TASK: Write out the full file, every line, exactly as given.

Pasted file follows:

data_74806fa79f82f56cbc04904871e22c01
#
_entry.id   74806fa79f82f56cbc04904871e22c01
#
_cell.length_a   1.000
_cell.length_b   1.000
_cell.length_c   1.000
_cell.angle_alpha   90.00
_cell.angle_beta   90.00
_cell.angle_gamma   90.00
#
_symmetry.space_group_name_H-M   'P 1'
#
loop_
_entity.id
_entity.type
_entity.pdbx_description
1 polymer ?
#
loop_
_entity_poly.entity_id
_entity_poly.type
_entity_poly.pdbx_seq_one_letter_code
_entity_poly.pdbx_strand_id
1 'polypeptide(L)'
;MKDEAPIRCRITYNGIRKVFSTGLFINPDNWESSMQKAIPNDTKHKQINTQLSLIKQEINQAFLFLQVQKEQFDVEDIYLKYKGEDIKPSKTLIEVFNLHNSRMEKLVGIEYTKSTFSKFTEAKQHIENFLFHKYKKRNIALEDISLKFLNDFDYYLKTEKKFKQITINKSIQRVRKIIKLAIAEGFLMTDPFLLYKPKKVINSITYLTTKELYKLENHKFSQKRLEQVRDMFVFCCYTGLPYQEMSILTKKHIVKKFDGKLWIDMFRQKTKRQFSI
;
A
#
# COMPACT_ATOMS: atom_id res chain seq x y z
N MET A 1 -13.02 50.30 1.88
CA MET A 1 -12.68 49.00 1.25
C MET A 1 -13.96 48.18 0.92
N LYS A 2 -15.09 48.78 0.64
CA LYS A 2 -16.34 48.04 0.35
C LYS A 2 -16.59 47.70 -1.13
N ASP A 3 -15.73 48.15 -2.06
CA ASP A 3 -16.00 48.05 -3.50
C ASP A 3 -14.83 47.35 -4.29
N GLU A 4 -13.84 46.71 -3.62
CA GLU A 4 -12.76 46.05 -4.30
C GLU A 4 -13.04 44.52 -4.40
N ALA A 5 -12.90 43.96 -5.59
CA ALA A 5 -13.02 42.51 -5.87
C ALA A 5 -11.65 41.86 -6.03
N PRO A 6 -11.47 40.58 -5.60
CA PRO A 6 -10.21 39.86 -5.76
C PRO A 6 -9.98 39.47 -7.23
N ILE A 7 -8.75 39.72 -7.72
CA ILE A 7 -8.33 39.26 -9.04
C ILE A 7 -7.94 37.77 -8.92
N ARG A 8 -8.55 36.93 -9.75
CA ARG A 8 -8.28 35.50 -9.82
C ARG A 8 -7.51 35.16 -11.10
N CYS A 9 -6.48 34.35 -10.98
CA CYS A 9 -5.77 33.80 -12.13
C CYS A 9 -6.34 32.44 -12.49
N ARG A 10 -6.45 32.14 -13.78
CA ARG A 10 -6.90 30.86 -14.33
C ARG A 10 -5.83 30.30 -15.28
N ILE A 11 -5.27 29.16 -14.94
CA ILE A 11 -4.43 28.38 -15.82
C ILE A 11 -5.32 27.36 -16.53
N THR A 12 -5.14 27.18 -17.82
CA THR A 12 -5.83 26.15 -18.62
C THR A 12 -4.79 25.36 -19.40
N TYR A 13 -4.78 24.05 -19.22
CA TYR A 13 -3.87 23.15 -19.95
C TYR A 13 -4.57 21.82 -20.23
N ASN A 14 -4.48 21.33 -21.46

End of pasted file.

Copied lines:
data_74806fa79f82f56cbc04904871e22c01
#
_entry.id   74806fa79f82f56cbc04904871e22c01
#
_cell.length_a   1.000
_cell.length_b   1.000
_cell.length_c   1.000
_cell.angle_alpha   90.00
_cell.angle_beta   90.00
_cell.angle_gamma   90.00
#
_symmetry.space_group_name_H-M   'P 1'
#
loop_
_entity.id
_entity.type
_entity.pdbx_description
1 polymer ?
#
loop_
_entity_poly.entity_id
_entity_poly.type
_entity_poly.pdbx_seq_one_letter_code
_entity_poly.pdbx_strand_id
1 'polypeptide(L)'
;MKDEAPIRCRITYNGIRKVFSTGLFINPDNWESSMQKAIPNDTKHKQINTQLSLIKQEINQAFLFLQVQKEQFDVEDIYLKYKGEDIKPSKTLIEVFNLHNSRMEKLVGIEYTKSTFSKFTEAKQHIENFLFHKYKKRNIALEDISLKFLNDFDYYLKTEKKFKQITINKSIQRVRKIIKLAIAEGFLMTDPFLLYKPKKVINSITYLTTKELYKLENHKFSQKRLEQVRDMFVFCCYTGLPYQEMSILTKKHIVKKFDGKLWIDMFRQKTKRQFSI
;
A
#
# COMPACT_ATOMS: atom_id res chain seq x y z
N MET A 1 -13.02 50.30 1.88
CA MET A 1 -12.68 49.00 1.25
C MET A 1 -13.96 48.18 0.92
N LYS A 2 -15.09 48.78 0.64
CA LYS A 2 -16.34 48.04 0.35
C LYS A 2 -16.59 47.70 -1.13
N ASP A 3 -15.73 48.15 -2.06
CA ASP A 3 -16.00 48.05 -3.50
C ASP A 3 -14.83 47.35 -4.29
N GLU A 4 -13.84 46.71 -3.62
CA GLU A 4 -12.76 46.05 -4.30
C GLU A 4 -13.04 44.52 -4.40
N ALA A 5 -12.90 43.96 -5.59
CA ALA A 5 -13.02 42.51 -5.87
C ALA A 5 -11.65 41.86 -6.03
N PRO A 6 -11.47 40.58 -5.60
CA PRO A 6 -10.21 39.86 -5.76
C PRO A 6 -9.98 39.47 -7.23
N ILE A 7 -8.75 39.72 -7.72
CA ILE A 7 -8.33 39.26 -9.04
C ILE A 7 -7.94 37.77 -8.92
N ARG A 8 -8.55 36.93 -9.75
CA ARG A 8 -8.28 35.50 -9.82
C ARG A 8 -7.51 35.16 -11.10
N CYS A 9 -6.48 34.35 -10.98
CA CYS A 9 -5.77 33.80 -12.13
C CYS A 9 -6.34 32.44 -12.49
N ARG A 10 -6.45 32.14 -13.78
CA ARG A 10 -6.90 30.86 -14.33
C ARG A 10 -5.83 30.30 -15.28
N ILE A 11 -5.27 29.16 -14.94
CA ILE A 11 -4.43 28.38 -15.82
C ILE A 11 -5.32 27.36 -16.53
N THR A 12 -5.14 27.18 -17.82
CA THR A 12 -5.83 26.15 -18.62
C THR A 12 -4.79 25.36 -19.40
N TYR A 13 -4.78 24.05 -19.22
CA TYR A 13 -3.87 23.15 -19.95
C TYR A 13 -4.57 21.82 -20.23
N ASN A 14 -4.48 21.33 -21.46